to us, the presumed great unwashed masses.

Often, but not always, a viewer could be forgiven for thinking, "Who in their right mind, based on this appalling trailer, would want to go and see this pile of drek? Who sees these films?" If there's anyone out there that has seen the commercials for The One, or Highlander 5 as I prefer to think of it as, on telly, and
wondered the same thing, solace is at hand. I have the answer for you. When pondering who watches these Desert Vampire Mars Ghost C grade sci fi shlockfests, know now that it is me. I am the audience they're aiming for, apparently because I'm there on opening day.

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Predator

dir: John McTiernan
[img_assist|nid=1113|title=Natty dread|desc=|link=none|align=right|width=450|height=559]
1987

Maybe I’m misremembering the reality here, but was Predator an action classic back in the day when it came out? I was still a teenager in the heady last days of the 80s when this would have shown up on tv, heavily censored, of course. I seem to remember that it was big amongst teenager boys, big like acne and premature ejaculation. I mean, we didn’t have broadband internet access or iPods to keep ourselves occupied with back then, and the closest we came to god was watching Arnie chew his way through scenery and co-workers in his wonderful moofies.

This was back when the 11th Commandment was still “Thou Shalt Watch Every Arnold Schwarzenegger Movie”, and it held for at least a little while longer. Sure, he’s the goddamn Governor of California now, but back then he could be relied on to keep teenage boys in thrall.

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Mad Max

dir: George Miller
[img_assist|nid=1093|title=He looks a bit Jewish himself, dont you think?|desc=|link=none|align=right|width=424|height=647]
1979

Some works of art are classics because they have a universal, timeless quality that transcends era, class, eyesight, and anything else you can think of, in order to be beloved by many throughout the ages. Others are classics only because people have been saying they’re classics for long enough to fool the world itself.

Mad Max is a classic because people have been calling it such for so long that no-one remembers just how amateurish and cheap it truly was. In the mouths and fingertips of many, Mad Max put Australian flicks on the international map and launched several careers in the movies, not least of which being Mel “the Jews are out to get me” Gibson. Sure, it did kickstart Gibson’s career, and the production juggernaut that was Byron Kennedy / George Miller.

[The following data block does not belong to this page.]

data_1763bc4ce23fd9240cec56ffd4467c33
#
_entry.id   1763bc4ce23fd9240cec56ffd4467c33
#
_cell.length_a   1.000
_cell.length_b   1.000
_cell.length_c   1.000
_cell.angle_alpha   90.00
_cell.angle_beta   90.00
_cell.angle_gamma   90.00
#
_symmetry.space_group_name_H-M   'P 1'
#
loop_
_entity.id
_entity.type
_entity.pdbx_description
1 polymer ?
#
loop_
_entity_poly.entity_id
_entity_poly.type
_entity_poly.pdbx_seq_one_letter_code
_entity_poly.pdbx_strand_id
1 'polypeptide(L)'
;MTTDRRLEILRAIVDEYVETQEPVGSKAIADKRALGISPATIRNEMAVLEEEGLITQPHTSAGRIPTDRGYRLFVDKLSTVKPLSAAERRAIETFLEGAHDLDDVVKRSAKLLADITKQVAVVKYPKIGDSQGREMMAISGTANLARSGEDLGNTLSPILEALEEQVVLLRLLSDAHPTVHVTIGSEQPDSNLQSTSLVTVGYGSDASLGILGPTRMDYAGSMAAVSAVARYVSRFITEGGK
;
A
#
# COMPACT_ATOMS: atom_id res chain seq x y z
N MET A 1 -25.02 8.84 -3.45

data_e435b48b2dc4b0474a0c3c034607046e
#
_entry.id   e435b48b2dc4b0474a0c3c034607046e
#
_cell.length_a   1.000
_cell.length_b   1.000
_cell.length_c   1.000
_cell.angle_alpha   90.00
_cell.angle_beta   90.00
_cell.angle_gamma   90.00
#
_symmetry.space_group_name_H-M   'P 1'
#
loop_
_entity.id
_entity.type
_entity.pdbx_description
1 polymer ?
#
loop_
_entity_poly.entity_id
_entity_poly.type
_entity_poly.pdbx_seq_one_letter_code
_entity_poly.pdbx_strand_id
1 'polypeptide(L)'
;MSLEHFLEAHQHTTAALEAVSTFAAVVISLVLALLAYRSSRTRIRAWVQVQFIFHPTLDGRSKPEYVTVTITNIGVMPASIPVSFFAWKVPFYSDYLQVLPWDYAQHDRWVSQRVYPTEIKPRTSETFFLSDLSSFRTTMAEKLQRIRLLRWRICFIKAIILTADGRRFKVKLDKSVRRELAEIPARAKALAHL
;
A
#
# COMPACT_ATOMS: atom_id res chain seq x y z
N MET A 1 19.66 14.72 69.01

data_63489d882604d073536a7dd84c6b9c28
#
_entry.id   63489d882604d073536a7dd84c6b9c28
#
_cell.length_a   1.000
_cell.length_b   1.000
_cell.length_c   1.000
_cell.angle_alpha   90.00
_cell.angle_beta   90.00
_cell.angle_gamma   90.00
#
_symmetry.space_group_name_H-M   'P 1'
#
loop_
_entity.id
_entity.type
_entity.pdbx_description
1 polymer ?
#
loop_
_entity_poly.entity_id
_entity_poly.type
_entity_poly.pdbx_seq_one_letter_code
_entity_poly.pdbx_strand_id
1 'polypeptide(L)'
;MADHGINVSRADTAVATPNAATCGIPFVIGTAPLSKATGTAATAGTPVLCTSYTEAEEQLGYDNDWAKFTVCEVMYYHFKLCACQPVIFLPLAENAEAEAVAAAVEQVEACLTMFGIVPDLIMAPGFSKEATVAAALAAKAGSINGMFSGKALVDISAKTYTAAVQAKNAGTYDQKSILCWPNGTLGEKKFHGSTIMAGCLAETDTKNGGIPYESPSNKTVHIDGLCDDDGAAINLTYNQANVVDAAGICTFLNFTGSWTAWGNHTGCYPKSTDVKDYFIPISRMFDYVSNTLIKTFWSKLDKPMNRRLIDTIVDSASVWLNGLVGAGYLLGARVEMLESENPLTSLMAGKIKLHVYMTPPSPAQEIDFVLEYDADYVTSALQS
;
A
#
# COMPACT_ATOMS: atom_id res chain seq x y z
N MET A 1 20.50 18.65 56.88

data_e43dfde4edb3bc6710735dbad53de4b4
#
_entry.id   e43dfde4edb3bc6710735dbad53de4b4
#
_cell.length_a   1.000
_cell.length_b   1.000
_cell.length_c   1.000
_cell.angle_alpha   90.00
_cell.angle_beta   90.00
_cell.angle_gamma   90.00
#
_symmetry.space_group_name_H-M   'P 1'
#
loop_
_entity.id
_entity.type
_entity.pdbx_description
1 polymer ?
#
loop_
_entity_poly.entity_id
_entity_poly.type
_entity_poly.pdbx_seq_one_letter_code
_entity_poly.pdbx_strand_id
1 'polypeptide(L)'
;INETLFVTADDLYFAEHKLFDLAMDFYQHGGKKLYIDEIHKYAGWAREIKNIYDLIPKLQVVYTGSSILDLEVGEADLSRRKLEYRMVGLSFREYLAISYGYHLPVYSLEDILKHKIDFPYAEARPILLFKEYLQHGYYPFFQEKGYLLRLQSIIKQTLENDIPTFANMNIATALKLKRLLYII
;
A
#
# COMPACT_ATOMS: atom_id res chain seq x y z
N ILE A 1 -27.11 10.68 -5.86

But the flick is pretty crap. An enjoyable crappy flick on some levels, but a crappy flick nonetheless.

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Hard Boiled (Lat Sau San Taam)

dir: John Woo
[img_assist|nid=1088|title=Men and their toys, eh?|desc=|link=none|align=right|width=450|height=300]
For my money, by my reckoning, there has never been a finer gun action film than Hard Boiled. Chow Yun Fat has never been cooler, and John Woo, after making the move to Hollywood, never came close to replicating the majesty, the carnage/artistry, the sheer awesomeness that is this film.

I know, my praise is over the top, completely over the top. Many might watch it and see nothing but a routine actioner, with some pretty dire dialogue. But the great thing about not having to justify any of my worthless opinions to anyone on this planet is that I don’t have to justify any of my worthless opinions to anyone on this or any other planet.

Although, if that was strictly the case, then the very act itself of writing a review of a film would be, by my definition, pointless. All I would arrogantly need to do is bellow “I hated it, and I don’t have to tell you why, Good Night and Good Luck, and in the immortal words of Edward R. Murrow, Go Fuck Yourselves!”

And no-one wants to read that. Except maybe masochists who like being abused by the written word. Kinda like those people who voluntarily read those Dan Brown books that are still pretty big at the moment.